Build and Install /dev/fanout

The source code to the fanout module is available as a compressed tarball (fanout.tgz), or you can pick up the individual files, fanout.c and Makefile.

Build the module with the following commands:

  cd /usr/src/linux
  tar -xzf fanout.tgz
  cd fanout
  make
When you install the module you can set the size of the circular buffer and can set the verbosity of the printk messages. The default buffer size is 16k and the default debug level is 2. A debug level of 3 traces all calls in the module and a debug level of 0 suppresses all printk messages. Here is an example that overwrites the default values for buffer size and debug level:
  insmod ./fanout.ko buf_sz=8192 debuglvl=3
Fanout uses a kernel assigned major number so you need to look at /proc/devices to see what was assigned. The following lines create all ten of the possible instances of a fanout device.
  MAJOR=`grep fanout /proc/devices | awk '{print $1}'`
  mknod /dev/fanout c $MAJOR 0
  mknod /dev/fanout1 c $MAJOR 1
  mknod /dev/fanout2 c $MAJOR 2
  mknod /dev/fanout3 c $MAJOR 3
  mknod /dev/fanout4 c $MAJOR 4
If all has gone well, the "Hello World" example given above should now work for you.

 

 

How /dev/fanout Works

This section is a high level design review of the fanout module. We explain the design and architecture, and relate specific lines of code in the module to the overall design.

The key to understanding how fanout works is to know how a little about how read() works. If you were to open a disk file and make five read() calls with each call reading a thousand bytes, you would expect the next read to give you the data starting with byte 5000. Internally, the operating system keeps a counter, called f_pos, that remembers where you are in the file. Once you've read the first 5000 bytes, you don't normally want to read them again, and since you aren't likely to ask for them again, fanout can forget them. The mechanism used to remember only the most recent data is a circular queue.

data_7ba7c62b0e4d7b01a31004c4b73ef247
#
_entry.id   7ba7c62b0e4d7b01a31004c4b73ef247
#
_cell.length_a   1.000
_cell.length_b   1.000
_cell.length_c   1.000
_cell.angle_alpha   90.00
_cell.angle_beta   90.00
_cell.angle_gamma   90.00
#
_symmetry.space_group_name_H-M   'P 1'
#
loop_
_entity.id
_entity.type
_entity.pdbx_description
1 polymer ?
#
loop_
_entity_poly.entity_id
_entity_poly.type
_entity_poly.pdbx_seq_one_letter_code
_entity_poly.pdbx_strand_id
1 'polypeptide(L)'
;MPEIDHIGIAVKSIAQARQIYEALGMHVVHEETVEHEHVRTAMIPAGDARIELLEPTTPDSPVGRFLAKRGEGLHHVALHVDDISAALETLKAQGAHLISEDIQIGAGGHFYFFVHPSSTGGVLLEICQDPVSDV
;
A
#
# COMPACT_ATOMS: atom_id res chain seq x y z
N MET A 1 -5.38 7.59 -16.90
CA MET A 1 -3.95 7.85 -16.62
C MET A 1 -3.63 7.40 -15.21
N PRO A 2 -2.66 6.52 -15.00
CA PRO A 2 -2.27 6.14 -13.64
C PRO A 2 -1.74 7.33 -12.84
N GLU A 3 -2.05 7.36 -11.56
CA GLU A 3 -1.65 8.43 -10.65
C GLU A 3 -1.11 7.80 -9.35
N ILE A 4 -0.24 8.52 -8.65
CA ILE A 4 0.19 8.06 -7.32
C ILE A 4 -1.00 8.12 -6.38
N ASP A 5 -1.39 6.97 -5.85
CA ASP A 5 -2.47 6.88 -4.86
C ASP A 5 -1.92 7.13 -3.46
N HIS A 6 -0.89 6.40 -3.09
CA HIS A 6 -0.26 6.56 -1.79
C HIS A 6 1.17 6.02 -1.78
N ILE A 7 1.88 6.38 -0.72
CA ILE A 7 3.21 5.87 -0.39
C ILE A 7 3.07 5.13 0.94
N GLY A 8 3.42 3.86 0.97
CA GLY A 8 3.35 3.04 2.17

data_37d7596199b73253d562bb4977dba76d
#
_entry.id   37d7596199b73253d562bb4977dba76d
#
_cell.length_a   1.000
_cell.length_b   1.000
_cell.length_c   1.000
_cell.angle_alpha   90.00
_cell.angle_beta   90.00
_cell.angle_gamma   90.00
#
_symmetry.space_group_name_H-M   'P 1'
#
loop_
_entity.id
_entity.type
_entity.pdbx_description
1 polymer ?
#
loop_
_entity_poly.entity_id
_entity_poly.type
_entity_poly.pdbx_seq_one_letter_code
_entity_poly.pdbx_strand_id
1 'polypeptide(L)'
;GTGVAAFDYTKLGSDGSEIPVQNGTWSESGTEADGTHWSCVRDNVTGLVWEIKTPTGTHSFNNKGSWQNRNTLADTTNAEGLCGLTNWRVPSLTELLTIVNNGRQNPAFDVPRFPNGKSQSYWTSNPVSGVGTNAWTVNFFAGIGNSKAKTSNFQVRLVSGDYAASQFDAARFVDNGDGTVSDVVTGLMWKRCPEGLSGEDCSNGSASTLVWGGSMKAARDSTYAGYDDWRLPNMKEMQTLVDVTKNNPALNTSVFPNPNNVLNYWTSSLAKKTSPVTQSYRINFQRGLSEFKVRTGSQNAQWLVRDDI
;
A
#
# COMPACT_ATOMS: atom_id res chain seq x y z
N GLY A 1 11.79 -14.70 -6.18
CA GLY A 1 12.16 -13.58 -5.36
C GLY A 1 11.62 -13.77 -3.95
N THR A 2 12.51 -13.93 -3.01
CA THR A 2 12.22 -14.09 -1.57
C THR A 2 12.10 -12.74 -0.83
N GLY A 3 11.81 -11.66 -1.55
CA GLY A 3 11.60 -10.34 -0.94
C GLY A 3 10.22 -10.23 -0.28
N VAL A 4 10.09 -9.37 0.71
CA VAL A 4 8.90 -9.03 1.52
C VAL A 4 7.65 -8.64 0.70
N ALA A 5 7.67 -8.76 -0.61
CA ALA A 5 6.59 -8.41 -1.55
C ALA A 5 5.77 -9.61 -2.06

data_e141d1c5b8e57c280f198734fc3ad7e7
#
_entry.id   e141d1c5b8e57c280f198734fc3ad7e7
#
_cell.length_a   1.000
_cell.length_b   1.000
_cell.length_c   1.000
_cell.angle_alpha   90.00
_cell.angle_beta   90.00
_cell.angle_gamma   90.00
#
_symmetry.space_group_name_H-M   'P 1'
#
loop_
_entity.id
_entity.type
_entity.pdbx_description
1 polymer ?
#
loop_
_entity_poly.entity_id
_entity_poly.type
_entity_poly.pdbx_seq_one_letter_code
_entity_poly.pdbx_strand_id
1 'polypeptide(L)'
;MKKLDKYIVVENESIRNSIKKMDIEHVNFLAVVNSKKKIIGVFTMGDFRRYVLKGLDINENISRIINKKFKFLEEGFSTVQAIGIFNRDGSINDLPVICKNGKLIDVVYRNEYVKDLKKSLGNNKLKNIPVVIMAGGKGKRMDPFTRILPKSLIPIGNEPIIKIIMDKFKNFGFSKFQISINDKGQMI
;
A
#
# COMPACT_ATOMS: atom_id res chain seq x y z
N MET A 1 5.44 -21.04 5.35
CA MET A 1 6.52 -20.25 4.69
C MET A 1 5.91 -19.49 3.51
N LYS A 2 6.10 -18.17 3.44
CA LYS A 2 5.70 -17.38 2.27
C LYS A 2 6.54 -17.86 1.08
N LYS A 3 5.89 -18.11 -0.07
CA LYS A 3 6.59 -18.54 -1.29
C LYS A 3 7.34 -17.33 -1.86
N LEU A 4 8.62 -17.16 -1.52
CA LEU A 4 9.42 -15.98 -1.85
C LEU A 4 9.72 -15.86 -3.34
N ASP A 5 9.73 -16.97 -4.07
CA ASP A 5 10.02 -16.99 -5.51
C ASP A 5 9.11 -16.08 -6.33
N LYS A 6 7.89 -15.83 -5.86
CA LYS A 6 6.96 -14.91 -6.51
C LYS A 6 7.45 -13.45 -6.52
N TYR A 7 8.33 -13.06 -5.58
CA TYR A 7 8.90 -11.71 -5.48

The fanout device uses the count variable to keep track of how many bytes have been written so far. At quiescence, the readers have all read count bytes (count and f_pos are equal), and the readers are now asking for data starting at *offset (which also equals count). Readers and fanout track bytes written

When a writer adds data to the queue, the count variable is incremented by the amount added. Each of the readers must now wake and read the bytes between *offset and count. After adding data to the queue, a writer wakes any sleeping readers with the call to wake_up_interruptible() in fanout_write().)

Buffer overflow: One of the fundamental decisions to make in a design is what to do when a reader can not keep pace with the writers. In many designs you would apply flow control to the writers to slow them down to keep pace with the slowest reader. The fanout device, however, returns an error to the slow reader. Specifically, the reader gets an EPIPE error when it requests data that is no longer in the circular buffer (i.e. *offset < count - buf_sz, where buf_sz is the number of bytes in the circular buffer).

A reader does not immediately get an EPIPE after opening a fanout device that's been operating for awhile because in the file open routine, fanout_open(), we explicitly force the reader to be caught up with the writers. The line of code that does this is:

    filp->f_pos = fodp->count;

Code notes: It is said that programmers can read code and know what it does, but they can not read a variable and know what it means. So instead of reviewing the code, we are going to review the variables.

The fanout module supports up to NUM_FO_DEVS instances of a fanout device. NUM_FO_DEVS is currently set to two. Each instance of a fanout device is described by the following data structure:

struct fo {